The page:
Other bridges taking part in Dazzle but not shown here include the Golden Jubilee footbridges, Waterloo Bridge and Blackfriars Bridge.

For more on the program, see www.molpresents.com/dazzle.

PICTURES: All images courtesy of the City of London Corporation.

We’ll kick off this week with just a few more of the plethora of Olympic-related events which are happening around town:

Tower Bridge, site of some spectacular fireworks last Friday night, is currently hosting an exhibition celebrating the 26 cities which have hosted the modern Olympics. Cities of the Modern Games, located on the bridge’s walkways, runs alongside an interactive exhibition looking at the bridge’s construction. Follow the link for details.

The Guildhall Art Gallery is showcasing sculpture and art inspired by sport and the “Olympic values”. The art works are all winning entries from a contest organised by the International Olympic Committee. The chosen works were selected from among 68 submissions made by an international jury. Follow the link for details.

The Design Museum is hosting a new exhibition celebrating the nexus between sport and design. Designed to Win looks at everything from the design of F1 cars to running shoes, bats and bicycles and explores the way in which design has shaped the sporting world. Runs until 9th September. Admission charge applies. See www.designmuseum.org.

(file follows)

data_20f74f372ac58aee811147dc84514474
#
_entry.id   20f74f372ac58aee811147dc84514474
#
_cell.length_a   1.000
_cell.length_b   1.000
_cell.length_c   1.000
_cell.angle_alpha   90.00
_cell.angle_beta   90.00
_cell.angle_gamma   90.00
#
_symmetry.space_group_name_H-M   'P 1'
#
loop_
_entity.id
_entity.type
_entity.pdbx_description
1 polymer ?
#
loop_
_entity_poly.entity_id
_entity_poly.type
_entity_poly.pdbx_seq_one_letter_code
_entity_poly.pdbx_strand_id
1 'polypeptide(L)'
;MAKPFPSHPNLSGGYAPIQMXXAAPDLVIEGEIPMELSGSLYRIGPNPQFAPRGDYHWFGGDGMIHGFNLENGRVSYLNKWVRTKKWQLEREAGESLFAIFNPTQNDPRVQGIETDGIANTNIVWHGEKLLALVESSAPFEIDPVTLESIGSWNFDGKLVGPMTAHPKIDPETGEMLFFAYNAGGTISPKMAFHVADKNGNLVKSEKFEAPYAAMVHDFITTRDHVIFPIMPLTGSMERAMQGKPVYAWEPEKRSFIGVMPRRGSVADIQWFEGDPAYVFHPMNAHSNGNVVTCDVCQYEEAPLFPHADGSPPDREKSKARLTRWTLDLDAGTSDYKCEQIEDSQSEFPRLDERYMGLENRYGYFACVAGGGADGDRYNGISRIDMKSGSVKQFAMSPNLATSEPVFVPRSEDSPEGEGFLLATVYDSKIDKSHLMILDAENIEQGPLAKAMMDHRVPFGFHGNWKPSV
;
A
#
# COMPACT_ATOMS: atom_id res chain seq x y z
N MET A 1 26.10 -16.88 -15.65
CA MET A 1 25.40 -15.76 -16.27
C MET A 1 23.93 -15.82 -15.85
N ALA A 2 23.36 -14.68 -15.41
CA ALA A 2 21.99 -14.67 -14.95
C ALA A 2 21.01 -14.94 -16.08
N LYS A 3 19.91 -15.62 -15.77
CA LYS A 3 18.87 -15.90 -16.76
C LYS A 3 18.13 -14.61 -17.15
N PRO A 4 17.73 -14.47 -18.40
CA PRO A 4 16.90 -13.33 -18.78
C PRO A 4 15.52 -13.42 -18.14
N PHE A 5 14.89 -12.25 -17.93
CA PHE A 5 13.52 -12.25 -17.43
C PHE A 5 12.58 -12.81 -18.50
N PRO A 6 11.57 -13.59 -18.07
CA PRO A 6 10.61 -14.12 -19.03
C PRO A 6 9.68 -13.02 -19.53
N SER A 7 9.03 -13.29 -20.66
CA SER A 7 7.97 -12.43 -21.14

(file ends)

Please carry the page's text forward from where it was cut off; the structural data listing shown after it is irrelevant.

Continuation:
• The London Metropolitan Archives is holding an exhibition of playing cards featuring an Olympic theme. Sporting Aces – Playing Cards and the Olympic Games features cards drawn from the collection of the Worshipful Company of Makers of Playing Cards which have an Olympic theme. Admission is free. Runs until 13th September. See www.cityoflondon.gov.uk/lma.

And in other news…

A night market has been launched at Camden Lock over the summer period. Street food stalls and vintage fashion, arts and crafts and book shops will be open until 10pm every Thursday with extras including live music and film screenings. For more, see www.camdenlockmarket.com.